• by tlhIngan ( 30335 )

          Technology is increasingly removing our ability to make mistakes and move on with our lives. That is a hellish future.

          This.

          And it's actually occurring today because the internet doesn't forget. This has never happened before in human history - sure people can write stuff down to preserve it, but they retain the ability to self-edit, hence why history belongs to the victors.

          But now, all your online activities are recorded pretty much permanently for everyone to see (sorry, privacy policies or settings just e

          • by suutar ( 1860506 )

            oh, they can't be kids anyway. That'd be neglect and abuse on the part of their parents.

          • But now, all your online activities are recorded pretty much permanently for everyone to see (sorry, privacy policies or settings just encourage people to spill the beans).

            Or they could re-release their history as a special edition with revisions, and wait for the original copies to go obsolete.

      • Re: (Score:2, Interesting)

        by Anonymous Coward

        Obligatory viewing: Black Mirror's The Entire History of You [wikipedia.org] .

      • Re: (Score:3, Insightful)

        by facetube ( 4023065 )

        Pervasive government surveillance doesn't fundamentally change the way we live? Tell that to the people who now self-censor to avoid ending up on a no-travel list, the journalists whose families are repeatedly detained at border crossings on manufactured "terrorism" suspicion, the technology companies and countries who are increasingly avoiding doing business with anyone in United States, the software developers who repeatedly get their laptops and phones confiscated at US ports of entry, the international

        • by ranton ( 36917 )

          Pervasive government surveillance doesn't fundamentally change the way we live? Tell that to the people who now self-censor to avoid ending up on a no-travel list, the journalists whose families are repeatedly detained at border crossings on manufactured "terrorism" suspicion, the technology companies and countries who are increasingly avoiding doing business with anyone in United States, the software developers who repeatedly get their laptops and phones confiscated at US ports of entry, the international tourists who now refuse to even fly through the US on their way to somewhere else, and the giant hole in basic infrastructure funding that's instead going toward a full-take federal wiretap facility in Utah.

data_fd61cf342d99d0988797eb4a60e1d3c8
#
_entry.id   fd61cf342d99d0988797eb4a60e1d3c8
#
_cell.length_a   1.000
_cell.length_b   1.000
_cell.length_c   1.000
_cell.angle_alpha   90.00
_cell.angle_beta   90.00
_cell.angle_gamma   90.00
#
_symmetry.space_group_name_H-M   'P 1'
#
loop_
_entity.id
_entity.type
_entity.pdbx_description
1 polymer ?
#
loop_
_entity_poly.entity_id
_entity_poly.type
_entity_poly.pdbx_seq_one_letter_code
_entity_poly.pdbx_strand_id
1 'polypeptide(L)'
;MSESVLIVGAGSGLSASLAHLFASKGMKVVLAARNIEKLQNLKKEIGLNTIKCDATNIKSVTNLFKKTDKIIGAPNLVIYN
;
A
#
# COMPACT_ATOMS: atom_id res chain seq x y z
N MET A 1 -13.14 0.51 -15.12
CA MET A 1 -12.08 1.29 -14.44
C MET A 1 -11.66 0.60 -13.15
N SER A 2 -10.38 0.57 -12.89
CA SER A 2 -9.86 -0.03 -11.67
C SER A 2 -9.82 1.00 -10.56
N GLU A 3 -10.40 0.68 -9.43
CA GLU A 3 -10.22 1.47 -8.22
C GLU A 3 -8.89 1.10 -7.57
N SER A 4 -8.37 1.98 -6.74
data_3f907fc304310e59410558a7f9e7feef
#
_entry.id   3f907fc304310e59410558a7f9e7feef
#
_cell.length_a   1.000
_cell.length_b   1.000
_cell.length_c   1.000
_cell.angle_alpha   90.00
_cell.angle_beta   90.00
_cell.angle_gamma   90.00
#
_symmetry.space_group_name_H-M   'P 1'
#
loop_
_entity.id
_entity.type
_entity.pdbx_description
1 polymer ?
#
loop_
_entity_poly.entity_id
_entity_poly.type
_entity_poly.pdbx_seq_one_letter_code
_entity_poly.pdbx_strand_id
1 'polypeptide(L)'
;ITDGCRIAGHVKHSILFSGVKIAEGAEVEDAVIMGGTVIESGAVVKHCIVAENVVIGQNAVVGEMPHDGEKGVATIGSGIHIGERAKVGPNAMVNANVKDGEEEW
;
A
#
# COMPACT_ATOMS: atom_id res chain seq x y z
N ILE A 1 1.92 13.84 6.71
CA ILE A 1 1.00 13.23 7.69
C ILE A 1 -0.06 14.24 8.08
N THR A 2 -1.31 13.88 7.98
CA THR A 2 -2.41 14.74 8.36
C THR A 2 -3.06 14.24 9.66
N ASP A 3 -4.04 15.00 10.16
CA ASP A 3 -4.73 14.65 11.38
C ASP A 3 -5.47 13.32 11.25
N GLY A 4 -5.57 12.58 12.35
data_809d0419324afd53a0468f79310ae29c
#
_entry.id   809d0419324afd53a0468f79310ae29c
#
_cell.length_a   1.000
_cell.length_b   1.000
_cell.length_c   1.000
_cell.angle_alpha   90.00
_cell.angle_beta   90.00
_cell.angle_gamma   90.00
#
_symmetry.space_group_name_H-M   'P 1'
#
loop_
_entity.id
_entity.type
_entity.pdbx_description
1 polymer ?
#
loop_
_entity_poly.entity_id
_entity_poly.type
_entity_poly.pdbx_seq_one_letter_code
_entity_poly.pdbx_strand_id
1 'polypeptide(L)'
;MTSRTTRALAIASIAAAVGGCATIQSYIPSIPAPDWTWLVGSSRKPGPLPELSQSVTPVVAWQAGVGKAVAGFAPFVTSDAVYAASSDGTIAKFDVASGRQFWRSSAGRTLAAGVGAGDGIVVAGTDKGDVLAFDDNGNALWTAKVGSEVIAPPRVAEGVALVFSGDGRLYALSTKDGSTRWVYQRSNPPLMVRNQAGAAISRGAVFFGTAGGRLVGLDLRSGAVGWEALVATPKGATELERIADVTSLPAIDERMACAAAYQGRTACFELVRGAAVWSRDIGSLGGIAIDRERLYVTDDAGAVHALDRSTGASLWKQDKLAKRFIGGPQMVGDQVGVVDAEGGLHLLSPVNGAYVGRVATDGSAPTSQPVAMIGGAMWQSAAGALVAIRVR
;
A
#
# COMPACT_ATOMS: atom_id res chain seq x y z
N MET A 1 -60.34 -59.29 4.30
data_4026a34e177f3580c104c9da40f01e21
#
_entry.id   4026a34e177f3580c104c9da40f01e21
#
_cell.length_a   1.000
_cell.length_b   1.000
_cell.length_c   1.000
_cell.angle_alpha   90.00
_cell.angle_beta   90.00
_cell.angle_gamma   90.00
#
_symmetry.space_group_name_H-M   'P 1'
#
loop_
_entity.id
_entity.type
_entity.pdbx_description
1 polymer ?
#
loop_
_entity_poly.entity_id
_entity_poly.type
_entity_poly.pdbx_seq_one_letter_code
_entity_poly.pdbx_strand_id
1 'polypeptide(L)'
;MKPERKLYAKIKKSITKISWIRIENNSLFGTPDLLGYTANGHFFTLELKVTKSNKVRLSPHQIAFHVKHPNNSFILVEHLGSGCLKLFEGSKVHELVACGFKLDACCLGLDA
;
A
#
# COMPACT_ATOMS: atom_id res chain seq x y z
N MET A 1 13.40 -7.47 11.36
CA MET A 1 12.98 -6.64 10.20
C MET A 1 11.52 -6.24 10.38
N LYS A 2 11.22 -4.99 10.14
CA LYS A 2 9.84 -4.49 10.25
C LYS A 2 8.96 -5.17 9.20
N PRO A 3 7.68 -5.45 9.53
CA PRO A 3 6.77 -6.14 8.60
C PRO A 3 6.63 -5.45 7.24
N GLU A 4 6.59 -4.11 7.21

The social contract has already changed, and certainly not for the better.

          Everything you mention here probably only enters the mind of 1% of the population. Almost no US citizens self-censor to avoid a no-travel list, and almost no international tourists have a problem flying into a US airport. So like I said, it doesn't fundamentally change the way we live. Whether or not it should is another discussion.

    • by cayenne8 ( 626475 ) on Friday March 06, 2015 @09:52AM (#49196231) Homepage Journal
      I'm kinda glad I was born before the complete Timeline Age then.

      Sometimes people forget the importance of Not Being Seen [youtube.com].

    • by kheldan ( 1460303 ) on Friday March 06, 2015 @12:37PM (#49198019) Journal
      Never mind 'What do you mean 'in ten years'', how about 'not at all'? I am not a participant in ANY social media at this point, and even when I did I NEVER used my real name or even allowed people to post photographs of my face. When forced to use my real name, it's for things like purchases. There is no 'timeline' for me, nor would I allow such, and to sit there and say 'you can't avoid it' is extremely naive and defeatist. There still is such a thing as privacy -- you just have to fight for it.
      • by spauldo ( 118058 )

        Same goes for me.

        Sure, there aren't a lot of "spauldos" out there, so people could find stuff from me by that name (hopefully they see that attribution in the iptools howto and think it was for something technical and important rather than correcting the author's use of "learn" and "teach"), but my social media presence is almost null. I probably reveal more of myself on slashdot than anywhere else, and I only post on here a few times a year.

        I never install apps on my phone that require access to extra stu

      • by ColaMan ( 37550 ) on Friday March 06, 2015 @07:19PM (#49201695) Homepage Journal

        I am not a participant in ANY social media at this point

        You don't define slashdot as 'social media'?

        But I know you live in the US. You're somewhere in your late 40's. And like to ride bikes. And train on said bikes a lot because you're on a road race team. And that's just the first page of your slashdot comments that I idly flicked through.

        I suppose you could tell me that's all part of the plan and that you're actually a dog........

  • by skgrey ( 1412883 ) on Friday March 06, 2015 @09:36AM (#49196105)
    Great, so now the breakup of my ex-girlfriend from years is going to be used by others when judging my worth in relationships, or maybe health data. Or finance. Data is beautiful, but it can be really evil. Deeds will no longer be forgotten at some point; we'll be the sum of all of our decisions on the inside *and now* the outside for everyone to see.